THE UNIVERSITY, “MUSIC” AND “THE NORDIC MODEL”
Alongside my internship where I spent 3 days a week in a Danish Folkeskole, I had two courses at “KP” (Københavns Professionshøjskole).
Those classes took half a day each and have been very likely. The “Campus Carlsberg” is a brand new, incredibly well equipped building which enables a wonderful study experience – I spent many weekends there, simply enjoying myself and all the facilities offered to students, like all the gyms and music rooms.
For the music course, I had especially kind lecturers who became more like colleagues and friends rather than teachers. I learned a lot about music education which I could directly transfer into practise in my internship (I’ll come to that later). I also sang in the university choir and had some performances – It was great fun!
The Nordic Model taught me a lot about the Danish values and the values of the Folkeskole (which is the Danish school form for all 6 to 15-year-olds). We learned to cooperate, to work in groups and we observed a school for a whole week. That experience was the basic to work on in our assignments and presentations.
INTERNSHIP @ TRONSGÅRDSKOLEN in FORTUNEN, LYNGBY
At first it was daunting when I heard that the school was a 40-minute bike ride away from my home and I had to go there (and back!) 3 times a week but the first day and the warm welcome of all the teachers was motivating and I loved to go there every single day since then. On the first day I joined a coding class which was a voluntary subject for 10 to 14-year-olds and very interesting (It was no big issue that I did not understand a single word in Danish).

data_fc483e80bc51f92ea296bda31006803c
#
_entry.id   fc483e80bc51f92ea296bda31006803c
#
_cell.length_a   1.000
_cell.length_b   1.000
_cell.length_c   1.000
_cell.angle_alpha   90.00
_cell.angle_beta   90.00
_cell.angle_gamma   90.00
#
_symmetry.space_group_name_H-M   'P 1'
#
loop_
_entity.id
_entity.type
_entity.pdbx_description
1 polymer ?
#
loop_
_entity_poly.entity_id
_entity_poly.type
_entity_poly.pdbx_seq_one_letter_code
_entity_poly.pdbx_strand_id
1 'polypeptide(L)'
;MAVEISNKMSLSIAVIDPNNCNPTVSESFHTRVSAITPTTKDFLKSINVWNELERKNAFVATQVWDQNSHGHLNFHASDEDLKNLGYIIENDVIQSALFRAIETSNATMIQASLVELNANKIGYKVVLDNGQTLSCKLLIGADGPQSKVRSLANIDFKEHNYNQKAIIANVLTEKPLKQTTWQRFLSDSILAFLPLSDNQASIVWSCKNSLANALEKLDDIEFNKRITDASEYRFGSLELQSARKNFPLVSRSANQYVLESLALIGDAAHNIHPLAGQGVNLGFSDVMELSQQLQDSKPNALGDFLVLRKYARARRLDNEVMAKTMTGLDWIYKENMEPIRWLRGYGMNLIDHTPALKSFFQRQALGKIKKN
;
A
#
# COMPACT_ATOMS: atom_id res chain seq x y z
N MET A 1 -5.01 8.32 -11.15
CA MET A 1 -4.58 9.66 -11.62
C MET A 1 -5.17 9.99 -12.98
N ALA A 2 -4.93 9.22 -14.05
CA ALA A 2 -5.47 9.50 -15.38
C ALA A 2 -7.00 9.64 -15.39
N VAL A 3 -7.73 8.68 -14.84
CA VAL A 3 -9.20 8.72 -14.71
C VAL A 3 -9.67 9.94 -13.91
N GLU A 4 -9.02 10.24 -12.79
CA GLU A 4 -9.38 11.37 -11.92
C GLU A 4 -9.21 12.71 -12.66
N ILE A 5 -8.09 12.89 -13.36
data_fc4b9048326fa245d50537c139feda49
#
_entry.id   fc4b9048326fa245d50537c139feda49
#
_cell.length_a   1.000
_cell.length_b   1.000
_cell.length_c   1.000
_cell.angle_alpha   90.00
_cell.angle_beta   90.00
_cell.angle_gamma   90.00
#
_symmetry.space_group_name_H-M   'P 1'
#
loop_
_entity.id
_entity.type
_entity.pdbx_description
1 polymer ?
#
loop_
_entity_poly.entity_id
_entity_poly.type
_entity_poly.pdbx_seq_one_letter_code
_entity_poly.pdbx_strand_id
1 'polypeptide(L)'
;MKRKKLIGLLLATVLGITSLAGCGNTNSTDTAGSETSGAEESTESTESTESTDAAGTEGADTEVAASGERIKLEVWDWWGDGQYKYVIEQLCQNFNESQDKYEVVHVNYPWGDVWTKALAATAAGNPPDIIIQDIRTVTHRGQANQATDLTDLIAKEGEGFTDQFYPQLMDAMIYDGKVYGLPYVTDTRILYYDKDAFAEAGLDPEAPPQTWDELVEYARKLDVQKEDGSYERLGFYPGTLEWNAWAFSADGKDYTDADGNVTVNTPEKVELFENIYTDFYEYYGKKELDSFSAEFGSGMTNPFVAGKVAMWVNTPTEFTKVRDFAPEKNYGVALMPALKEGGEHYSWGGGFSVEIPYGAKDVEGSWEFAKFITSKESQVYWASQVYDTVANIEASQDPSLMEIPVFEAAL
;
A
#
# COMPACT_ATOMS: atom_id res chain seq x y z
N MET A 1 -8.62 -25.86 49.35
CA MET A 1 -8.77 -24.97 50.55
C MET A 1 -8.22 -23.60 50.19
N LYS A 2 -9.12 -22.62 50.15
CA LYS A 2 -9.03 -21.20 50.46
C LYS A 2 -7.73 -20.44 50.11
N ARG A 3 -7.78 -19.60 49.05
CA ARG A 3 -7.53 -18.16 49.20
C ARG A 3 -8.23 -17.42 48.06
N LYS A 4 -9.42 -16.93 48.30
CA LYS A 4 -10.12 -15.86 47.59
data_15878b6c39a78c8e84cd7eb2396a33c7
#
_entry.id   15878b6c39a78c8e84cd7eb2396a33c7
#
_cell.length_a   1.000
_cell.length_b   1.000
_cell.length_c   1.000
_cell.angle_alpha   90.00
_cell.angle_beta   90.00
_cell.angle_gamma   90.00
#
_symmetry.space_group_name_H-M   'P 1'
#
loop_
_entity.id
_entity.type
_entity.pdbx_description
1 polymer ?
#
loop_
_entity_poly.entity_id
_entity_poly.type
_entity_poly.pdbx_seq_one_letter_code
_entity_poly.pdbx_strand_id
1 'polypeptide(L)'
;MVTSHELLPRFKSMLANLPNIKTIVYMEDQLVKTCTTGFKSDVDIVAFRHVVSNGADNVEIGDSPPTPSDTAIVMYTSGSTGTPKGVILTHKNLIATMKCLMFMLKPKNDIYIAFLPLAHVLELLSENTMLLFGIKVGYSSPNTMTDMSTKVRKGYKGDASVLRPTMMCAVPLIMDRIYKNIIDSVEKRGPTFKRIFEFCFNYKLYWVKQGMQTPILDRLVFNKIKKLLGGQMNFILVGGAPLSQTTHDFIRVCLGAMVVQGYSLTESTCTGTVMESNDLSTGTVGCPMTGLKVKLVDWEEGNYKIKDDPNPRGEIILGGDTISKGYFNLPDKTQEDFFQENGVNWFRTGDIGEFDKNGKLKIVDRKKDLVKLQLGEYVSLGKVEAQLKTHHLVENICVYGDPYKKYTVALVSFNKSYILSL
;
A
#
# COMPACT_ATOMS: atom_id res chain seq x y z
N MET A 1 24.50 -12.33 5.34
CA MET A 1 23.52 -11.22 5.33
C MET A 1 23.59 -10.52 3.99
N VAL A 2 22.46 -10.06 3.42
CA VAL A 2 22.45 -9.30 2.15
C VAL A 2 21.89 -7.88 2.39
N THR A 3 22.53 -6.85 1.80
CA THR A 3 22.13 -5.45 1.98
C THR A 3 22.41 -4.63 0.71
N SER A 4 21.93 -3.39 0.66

During my 30 days in this school I taught 3 different German classes with Anette. I wasn’t observing there, I felt straight like a teaching colleague because obviously I knew the subject-contents very well. I told them about Austria and I partly planned most of the lessons. I was also joining 2 sports classes with Bjarke where we were teaching 11 and 13-year-olds in long jump, running, basketball and many more disciplines. The whole school had a running day in Dyrehavn on the day the autumn vacation started – I did the warm up exercises with my class and the kids ran almost 8 kilometres in average in one hour (that’s very imposing for 8-year olds I think!). My favourite lesson though was always music with the first grade on Tuesdays with Mette. Teaching six-year-olds, everyone can imagine, set a huge language barrier, but I got along with the class very well and I was able to try everything I learned at university and all the lessons worked out very well. In the last lesson I did a huge arrangement for Orff-Instruments for the whole class and they loved it. As I love music and younger pupils, I chose this to become my focus point for the semester and the final presentation at university.
Thankfully, I did not have to look for a room myself. The university organized everything, and it couldn’t have been better. I lived in Nørrebro, which is a very hip area, only 10 minutes by bike from the City Centre. I lived at a private home with a 50-year-old Danish woman and a cat. We got along very well and spent a lot of time together. We shared a lot of common interests, also took a road trip to her country house, the island of Falster and the beautiful cliffs of Moen. We are still in touch and I can’t wait to visit her again upcoming summer.
The city of Copenhagen is wonderful itself. The canals, the old town, the hygge, the vibe, the second-hand shops on every corner, the incredibly wide cycle paths on each street, the great general infrastructure, at some point you even start to like the weather. But the one thing that makes the city unique, are its citizens. Danish people are the kindest, most lovely, humble and hospitable people you will ever meet. I’ll be back.
Author: Moritz Schreiner.